12Additionally, the Aristotelian foundations of medieval Latin and Arabic natural philosophy provided only very crude ideas for understanding different scales of natural phenomena. Privileging the eternal, circular motion of the celestial sphere relegated the terrestrial as the realm of linear, or ‘accidental’ as opposed to perfectly circular and eternal ‘natural’ motion. The physics of the terrestrial sphere were effectively governed by the natural motions of the four elements in Aristotelian matter theory — i.e., that earth, water, air, and fire tended to sort themselves in layers, with earth ‘falling’ to the centre of the cosmos and fire rising to the interface of air and the celestial aether (e.g. in pre-Newtonian definitions of gravity). In this cosmology, the elements’ terrestrial disorder meant this overarching, law-like tendency towards order would be interrupted by the proliferation of local events and causes. The terrestrial as the realm of the accidental proved to be a source of inspiration for natural philosophers seeking to reconcile [p. 102]Beginning of page 102the overarching eternalist framework of Greek metaphysics with the demand for theological contingency: for example, for the Lutheran reformer and pedagogue Phillip Melanchthon (1497–1560), elucidating the providential meaning of accidents (generally, in the metaphysical sense) was an essential way of fitting the Aristotelian natural philosophical corpus into reformed Christianity based on justification by faith alone.1717Sachiko Kusukawa, The Transformation of Natural Philosophy: The Case of Philip Melanchthon…Sachiko Kusukawa, The Transformation of Natural Philosophy: The Case of Philip Melanchthon (Cambridge: Cambridge University Press, 1995).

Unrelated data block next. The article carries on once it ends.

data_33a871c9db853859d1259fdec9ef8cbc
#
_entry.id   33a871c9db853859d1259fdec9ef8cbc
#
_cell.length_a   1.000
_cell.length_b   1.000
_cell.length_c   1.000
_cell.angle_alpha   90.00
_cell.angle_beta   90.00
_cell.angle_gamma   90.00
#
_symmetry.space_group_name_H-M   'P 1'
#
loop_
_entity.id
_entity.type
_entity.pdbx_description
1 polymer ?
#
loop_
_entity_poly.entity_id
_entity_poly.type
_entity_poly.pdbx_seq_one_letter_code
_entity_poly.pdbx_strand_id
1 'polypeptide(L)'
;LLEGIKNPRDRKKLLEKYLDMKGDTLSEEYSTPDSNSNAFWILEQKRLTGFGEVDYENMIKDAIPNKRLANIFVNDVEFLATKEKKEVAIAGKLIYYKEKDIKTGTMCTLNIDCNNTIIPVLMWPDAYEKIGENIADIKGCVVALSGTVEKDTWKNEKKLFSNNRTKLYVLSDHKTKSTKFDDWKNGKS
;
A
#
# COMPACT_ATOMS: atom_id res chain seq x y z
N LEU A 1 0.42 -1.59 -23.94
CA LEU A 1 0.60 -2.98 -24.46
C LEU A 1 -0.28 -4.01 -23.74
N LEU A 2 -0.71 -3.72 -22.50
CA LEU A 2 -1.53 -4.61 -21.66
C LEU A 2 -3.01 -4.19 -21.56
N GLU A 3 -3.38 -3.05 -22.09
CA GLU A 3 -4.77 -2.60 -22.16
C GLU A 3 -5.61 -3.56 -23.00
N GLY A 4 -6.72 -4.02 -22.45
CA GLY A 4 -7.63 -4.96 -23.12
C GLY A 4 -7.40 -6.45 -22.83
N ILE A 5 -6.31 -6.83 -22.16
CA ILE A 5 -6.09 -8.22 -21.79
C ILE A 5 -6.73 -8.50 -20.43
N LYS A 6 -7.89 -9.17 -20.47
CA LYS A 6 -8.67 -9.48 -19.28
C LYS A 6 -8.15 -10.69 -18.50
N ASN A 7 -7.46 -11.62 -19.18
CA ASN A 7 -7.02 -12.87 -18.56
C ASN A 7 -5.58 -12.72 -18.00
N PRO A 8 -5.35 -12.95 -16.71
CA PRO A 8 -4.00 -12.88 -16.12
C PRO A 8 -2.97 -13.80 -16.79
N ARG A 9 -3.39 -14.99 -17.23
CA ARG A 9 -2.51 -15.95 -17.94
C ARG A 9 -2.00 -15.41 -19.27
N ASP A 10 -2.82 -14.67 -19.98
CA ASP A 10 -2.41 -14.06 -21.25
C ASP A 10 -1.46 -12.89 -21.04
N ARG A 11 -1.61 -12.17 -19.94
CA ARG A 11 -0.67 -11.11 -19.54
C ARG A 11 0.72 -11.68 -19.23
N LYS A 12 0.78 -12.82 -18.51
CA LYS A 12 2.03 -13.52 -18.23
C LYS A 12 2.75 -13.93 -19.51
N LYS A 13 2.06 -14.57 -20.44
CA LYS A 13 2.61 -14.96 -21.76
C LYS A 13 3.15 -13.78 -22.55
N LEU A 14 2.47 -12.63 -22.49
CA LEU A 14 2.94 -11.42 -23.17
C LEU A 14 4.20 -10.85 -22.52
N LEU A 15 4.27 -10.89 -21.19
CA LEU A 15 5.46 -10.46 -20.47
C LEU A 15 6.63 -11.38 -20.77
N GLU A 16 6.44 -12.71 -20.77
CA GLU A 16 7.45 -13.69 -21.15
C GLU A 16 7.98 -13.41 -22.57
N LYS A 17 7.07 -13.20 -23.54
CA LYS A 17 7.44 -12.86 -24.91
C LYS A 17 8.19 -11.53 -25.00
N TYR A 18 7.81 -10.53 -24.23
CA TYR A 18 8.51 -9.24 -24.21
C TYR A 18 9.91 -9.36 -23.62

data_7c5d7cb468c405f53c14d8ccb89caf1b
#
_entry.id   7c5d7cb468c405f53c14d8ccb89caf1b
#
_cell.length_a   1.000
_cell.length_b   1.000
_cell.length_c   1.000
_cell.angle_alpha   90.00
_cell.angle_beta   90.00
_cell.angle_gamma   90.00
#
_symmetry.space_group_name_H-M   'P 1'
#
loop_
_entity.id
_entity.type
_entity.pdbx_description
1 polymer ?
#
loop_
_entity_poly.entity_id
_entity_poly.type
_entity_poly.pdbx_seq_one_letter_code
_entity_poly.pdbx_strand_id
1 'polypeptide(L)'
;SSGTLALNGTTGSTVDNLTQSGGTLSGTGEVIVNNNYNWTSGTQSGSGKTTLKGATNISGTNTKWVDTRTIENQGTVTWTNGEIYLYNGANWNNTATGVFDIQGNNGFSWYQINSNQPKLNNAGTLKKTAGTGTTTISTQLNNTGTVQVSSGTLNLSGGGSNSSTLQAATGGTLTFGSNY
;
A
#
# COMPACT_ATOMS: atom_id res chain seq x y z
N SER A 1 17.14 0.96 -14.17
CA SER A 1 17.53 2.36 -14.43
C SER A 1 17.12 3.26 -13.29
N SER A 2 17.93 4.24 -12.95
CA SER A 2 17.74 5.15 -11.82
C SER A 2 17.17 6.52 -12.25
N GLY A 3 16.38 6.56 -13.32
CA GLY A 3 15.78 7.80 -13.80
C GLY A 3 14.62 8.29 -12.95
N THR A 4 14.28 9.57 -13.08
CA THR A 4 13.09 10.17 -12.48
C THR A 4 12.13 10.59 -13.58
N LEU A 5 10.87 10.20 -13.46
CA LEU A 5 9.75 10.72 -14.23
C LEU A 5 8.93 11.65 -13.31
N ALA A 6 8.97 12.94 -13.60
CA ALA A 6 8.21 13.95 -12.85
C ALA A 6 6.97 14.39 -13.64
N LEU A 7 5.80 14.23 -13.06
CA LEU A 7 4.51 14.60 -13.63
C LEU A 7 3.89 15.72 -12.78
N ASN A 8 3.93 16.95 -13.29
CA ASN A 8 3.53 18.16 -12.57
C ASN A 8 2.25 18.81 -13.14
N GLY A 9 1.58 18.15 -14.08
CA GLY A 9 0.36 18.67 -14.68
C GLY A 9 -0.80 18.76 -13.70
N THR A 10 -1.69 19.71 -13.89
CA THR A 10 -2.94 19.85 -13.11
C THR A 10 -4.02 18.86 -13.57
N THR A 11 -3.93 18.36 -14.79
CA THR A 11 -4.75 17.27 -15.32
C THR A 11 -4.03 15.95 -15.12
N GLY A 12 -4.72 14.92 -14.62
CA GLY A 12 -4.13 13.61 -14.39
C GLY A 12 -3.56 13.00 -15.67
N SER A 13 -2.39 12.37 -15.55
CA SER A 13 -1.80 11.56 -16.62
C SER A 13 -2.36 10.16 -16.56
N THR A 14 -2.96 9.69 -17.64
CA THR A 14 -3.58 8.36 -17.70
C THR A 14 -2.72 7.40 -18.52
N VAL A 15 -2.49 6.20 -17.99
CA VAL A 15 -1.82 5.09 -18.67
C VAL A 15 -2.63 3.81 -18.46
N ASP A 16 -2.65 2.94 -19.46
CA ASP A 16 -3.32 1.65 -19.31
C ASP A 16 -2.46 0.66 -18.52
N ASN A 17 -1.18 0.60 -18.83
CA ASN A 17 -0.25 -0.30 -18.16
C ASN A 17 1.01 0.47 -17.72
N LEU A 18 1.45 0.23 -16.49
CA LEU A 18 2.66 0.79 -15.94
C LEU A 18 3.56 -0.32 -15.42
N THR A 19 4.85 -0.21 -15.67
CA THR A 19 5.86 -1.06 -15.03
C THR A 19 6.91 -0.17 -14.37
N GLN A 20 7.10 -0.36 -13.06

13 The terrestrial was therefore not historical so much as merely accidental, and terrestrial natural history was thus merely the corrupted subset of a naturally eternal cosmos. At least when it came to nature, Greek natural philosophy and its descendants up to the Scientific Revolution could explain specific natural phenomena with reference to extremely local causes and agents (e.g., in theories of vision),1818David C. Lindberg, Theories of Vision from Al-Kindi to Kepler, rev. edn (Chicago: Universi…David C. Lindberg, Theories of Vision from Al-Kindi to Kepler, rev. edn (Chicago: University of Chicago Press 1996). but they were not capable of wholesale discovery, ordering, and reconstruction of events in time, deep or otherwise, according to Rudwick. In contrast, Biblical chronology, dynastic chronicles, epics, and narratives generally place events in a temporal sequence and seek to explain their sequence with any number of causes. Nor did this lack of interest in specific historical sequence substantially change during the Scientific Revolution. The introduction of the new mechanical philosophy by Descartes and the neo-Epicurean atomists in the sixteenth and seventeenth centuries managed to replace the eternalism of Aristotelian cosmology with a linear history of the universe, albeit one strongly shot through with determinism. The mechanical philosophy’s determinism was directional — linear motion was now ‘natural’, while active intervention was required for circular motion — but although it could in principle be used to reconstruct the history of the universe, in practice the mechanical philosophy’s explicitly abbreviated causality limited scientists to ad hoc guesses about particular types of geological events. These ad hoc ‘theories of the earth’ traced their lineage to Descartes own theory of the creation of mountains in his 1644 Principia Philosophiæ (part 4, sections 41–44), in which Descartes suggested mountains were caused by differential heating and cooling of [p. 103]Beginning of page 103the Earth by the Sun (Fig. 1). This kind of directional, if broadly deterministic theory culminated in Buffon’s theory of the cooling earth: in his Histoire Naturelle (1749–89), he argued that all of the planets formed when comets struck the Sun, tearing off lumps of superheated material that cooled as over time. Inspired by the evident fact that mines become hotter the deeper they are excavated, Buffon went as far as commissioning a blacksmith to heat iron balls of different sizes, and studied the way heat loss varied by the size of the sphere: based on these studies, Buffon argued in print that the Earth was approximately 75,000 years old, though in private he speculated that it was as high as 10 million.1919Martin J. S. Rudwick, Earth’s Deep History: How It Was Discovered and Why It Matters (Chic…Martin J. S. Rudwick, Earth’s Deep History: How It Was Discovered and Why It Matters (Chicago: University of Chicago Press, 2014), pp. 65–66. Whatever the particular age of the Earth might be in these theories, however, they were largely based on a premise that a small set of initial conditions and mechanisms could account for the entire course of geohistorical events in a deterministic, predictable fashion, ‘from Fireball to Snowball, under the constant laws of nature.’2020Ibid.Ibid. They were, by definition, global in scope, albeit ‘global’ relative to cosmology, rather than relative to anything approaching human history of human experience. This indoor theorizing was often dismissed as indulgent speculation. Nevertheless, these kinds of ‘Fireball to Snowball’ theories by Buffon and others provided for a deeper history of the Earth, now conceivably millions of years old.